My general concern in this chapter is with the regularities of the ways conceptual metaphors are expressed linguistically in different languages. Is the linguistic expression of shared conceptual metaphors also the same, or, alternatively, different from language to language? Several studies have revealed both differences and similarities in the linguistic expression of conceptual metaphors. In exactly what ways does the linguistic expression of shared conceptual metaphors differ or is it similar across languages, and, even more importantly, in exactly what ways can it differ or be similar, and why? (For previous work on this issue, see, for example, Barcelona, 2001; Charteris-Black, 2002; Deignan, Gabrys, and Solska, 1997; Kövecses, 2001; Kövecses and Szabó, 1996; and Pontoretto, 1994). The work that I describe here is intended to be a contribution to the further clarification of this general question.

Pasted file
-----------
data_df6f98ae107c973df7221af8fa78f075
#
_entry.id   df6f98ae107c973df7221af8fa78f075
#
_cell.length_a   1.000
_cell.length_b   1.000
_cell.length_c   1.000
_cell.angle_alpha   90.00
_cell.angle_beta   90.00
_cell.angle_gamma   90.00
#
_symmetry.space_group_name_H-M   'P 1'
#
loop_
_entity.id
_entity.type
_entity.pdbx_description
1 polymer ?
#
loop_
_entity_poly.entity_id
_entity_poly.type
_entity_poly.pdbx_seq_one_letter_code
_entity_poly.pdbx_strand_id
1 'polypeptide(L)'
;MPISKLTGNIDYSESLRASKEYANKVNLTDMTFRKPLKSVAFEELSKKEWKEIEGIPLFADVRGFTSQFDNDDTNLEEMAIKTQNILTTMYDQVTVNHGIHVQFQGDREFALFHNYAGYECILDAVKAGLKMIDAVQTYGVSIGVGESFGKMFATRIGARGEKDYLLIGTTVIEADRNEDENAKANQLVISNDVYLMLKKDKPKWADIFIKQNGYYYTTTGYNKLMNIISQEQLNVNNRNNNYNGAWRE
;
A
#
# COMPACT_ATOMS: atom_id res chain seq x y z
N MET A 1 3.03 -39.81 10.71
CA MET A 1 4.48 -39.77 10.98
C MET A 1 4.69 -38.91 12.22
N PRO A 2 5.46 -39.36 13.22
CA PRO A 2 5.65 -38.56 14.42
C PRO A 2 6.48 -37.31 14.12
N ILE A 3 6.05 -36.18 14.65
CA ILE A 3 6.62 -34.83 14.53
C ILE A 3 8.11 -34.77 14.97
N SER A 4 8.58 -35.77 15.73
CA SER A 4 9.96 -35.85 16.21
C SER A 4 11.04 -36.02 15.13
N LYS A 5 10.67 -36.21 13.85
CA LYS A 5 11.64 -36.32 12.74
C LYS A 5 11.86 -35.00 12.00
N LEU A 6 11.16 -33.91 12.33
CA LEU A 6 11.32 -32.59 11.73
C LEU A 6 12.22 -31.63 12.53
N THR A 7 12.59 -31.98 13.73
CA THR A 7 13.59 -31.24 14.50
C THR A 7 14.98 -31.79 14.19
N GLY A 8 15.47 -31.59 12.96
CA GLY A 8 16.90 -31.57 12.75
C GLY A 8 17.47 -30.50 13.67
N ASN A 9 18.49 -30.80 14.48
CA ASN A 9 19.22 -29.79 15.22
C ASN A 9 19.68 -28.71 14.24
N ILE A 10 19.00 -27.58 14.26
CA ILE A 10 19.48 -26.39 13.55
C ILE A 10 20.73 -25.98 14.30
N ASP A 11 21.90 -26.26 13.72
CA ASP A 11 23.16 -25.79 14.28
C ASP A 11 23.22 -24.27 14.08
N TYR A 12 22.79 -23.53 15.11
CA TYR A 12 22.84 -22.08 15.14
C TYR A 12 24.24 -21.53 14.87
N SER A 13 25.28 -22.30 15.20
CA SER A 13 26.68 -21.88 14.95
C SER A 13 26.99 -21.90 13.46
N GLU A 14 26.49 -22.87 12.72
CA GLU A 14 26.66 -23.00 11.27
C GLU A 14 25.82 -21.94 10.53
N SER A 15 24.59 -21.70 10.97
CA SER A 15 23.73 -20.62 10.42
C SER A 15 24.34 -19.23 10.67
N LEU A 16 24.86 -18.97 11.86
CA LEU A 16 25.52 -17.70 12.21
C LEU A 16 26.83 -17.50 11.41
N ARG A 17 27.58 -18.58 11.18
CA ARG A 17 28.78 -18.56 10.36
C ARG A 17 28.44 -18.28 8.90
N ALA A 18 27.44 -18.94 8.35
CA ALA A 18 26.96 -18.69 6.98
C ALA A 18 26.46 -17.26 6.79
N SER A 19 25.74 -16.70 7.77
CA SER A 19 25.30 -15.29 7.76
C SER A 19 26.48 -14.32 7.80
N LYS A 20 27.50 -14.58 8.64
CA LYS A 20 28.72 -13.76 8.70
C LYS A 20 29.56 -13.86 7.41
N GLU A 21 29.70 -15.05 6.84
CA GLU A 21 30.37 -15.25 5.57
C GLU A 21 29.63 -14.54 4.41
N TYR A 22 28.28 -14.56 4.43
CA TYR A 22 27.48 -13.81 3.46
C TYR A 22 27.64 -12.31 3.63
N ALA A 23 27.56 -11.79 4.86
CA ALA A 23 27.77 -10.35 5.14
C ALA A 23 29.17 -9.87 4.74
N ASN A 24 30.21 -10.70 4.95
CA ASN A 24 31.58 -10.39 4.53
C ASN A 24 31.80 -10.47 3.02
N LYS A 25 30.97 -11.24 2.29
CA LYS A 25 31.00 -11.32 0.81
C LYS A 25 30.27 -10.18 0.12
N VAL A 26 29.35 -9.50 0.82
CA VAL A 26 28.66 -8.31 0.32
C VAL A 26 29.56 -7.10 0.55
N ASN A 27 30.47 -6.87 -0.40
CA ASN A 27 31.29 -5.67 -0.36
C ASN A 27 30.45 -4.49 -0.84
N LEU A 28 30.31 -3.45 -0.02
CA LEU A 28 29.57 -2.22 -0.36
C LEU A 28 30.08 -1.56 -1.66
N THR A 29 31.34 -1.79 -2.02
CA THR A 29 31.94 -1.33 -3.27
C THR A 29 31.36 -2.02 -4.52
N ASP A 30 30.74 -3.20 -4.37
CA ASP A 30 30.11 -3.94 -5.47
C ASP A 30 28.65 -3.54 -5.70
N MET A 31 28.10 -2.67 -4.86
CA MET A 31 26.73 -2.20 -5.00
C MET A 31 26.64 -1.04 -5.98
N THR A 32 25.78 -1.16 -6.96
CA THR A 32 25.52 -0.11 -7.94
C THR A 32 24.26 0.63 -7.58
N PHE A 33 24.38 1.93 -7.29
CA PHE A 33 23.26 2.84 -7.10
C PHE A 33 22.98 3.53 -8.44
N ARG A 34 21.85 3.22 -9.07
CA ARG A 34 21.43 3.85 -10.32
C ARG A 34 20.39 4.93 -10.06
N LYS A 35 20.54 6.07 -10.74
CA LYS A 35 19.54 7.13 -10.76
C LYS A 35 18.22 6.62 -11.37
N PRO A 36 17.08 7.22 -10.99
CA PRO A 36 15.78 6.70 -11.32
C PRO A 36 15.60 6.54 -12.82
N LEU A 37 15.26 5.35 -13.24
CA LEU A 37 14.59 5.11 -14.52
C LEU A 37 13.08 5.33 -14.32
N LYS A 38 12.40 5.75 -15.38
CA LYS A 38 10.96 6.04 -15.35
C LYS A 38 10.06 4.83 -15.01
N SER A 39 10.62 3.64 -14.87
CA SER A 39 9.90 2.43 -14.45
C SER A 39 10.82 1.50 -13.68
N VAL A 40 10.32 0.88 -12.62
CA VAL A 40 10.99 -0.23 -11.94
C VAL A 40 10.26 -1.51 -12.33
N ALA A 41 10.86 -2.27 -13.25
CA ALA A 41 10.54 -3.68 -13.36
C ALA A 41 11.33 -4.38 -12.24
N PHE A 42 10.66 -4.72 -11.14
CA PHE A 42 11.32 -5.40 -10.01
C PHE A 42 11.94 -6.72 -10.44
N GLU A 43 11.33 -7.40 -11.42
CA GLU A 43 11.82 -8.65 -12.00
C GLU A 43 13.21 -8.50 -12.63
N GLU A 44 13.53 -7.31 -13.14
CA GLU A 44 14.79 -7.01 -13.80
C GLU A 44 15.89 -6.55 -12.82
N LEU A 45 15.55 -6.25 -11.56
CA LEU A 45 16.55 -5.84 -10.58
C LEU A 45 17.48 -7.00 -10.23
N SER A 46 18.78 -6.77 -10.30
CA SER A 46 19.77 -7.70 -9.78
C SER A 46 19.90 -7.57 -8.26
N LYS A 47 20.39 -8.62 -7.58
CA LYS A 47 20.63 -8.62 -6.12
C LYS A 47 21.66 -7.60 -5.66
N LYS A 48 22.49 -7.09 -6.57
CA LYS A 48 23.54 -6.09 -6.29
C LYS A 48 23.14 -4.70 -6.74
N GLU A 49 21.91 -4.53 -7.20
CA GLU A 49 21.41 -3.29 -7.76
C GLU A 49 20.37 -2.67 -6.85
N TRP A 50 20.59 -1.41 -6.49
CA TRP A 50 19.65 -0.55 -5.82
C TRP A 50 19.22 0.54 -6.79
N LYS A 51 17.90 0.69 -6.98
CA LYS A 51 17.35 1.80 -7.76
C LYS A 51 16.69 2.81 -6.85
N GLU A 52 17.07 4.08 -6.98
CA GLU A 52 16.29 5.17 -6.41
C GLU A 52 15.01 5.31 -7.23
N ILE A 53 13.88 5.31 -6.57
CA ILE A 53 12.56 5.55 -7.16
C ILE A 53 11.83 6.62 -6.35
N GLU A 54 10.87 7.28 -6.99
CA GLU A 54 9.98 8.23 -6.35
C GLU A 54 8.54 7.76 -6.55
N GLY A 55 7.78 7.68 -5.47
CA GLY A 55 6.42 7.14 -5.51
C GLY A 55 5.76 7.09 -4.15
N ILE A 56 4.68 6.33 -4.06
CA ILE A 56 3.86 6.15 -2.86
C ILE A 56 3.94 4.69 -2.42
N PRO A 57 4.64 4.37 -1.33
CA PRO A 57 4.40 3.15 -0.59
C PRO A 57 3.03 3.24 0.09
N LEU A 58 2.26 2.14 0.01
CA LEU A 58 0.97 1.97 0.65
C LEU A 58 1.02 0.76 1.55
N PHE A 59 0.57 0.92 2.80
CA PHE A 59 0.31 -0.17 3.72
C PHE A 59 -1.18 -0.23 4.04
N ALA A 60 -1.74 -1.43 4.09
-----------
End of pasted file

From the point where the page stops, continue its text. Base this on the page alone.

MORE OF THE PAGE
More specifically, four issues are investigated in some detail: (1) how particular figurative meanings are expressed by means of one or several conceptual metaphors in different languages; (2) whether abstract meaning can be expressed literally at all; (3) what the subtle details of the differences in the linguistic expression of the same conceptual metaphor are; and (4) how particular cultural contexts in which conceptual metaphors are embedded influence the linguistic expression of these metaphors. The four issues are considered in separate sections.
In considering these issues I mainly analyze two conceptual metaphors that exist in both English and Hungarian: Time Is Money (or, more generally, Valuable Resource) and Love Is A Journey (Lakoff and Johnson, 1980). Time Is Money is discussed in connection with the first issue, and Love Is A Journey is used in connection with the fourth.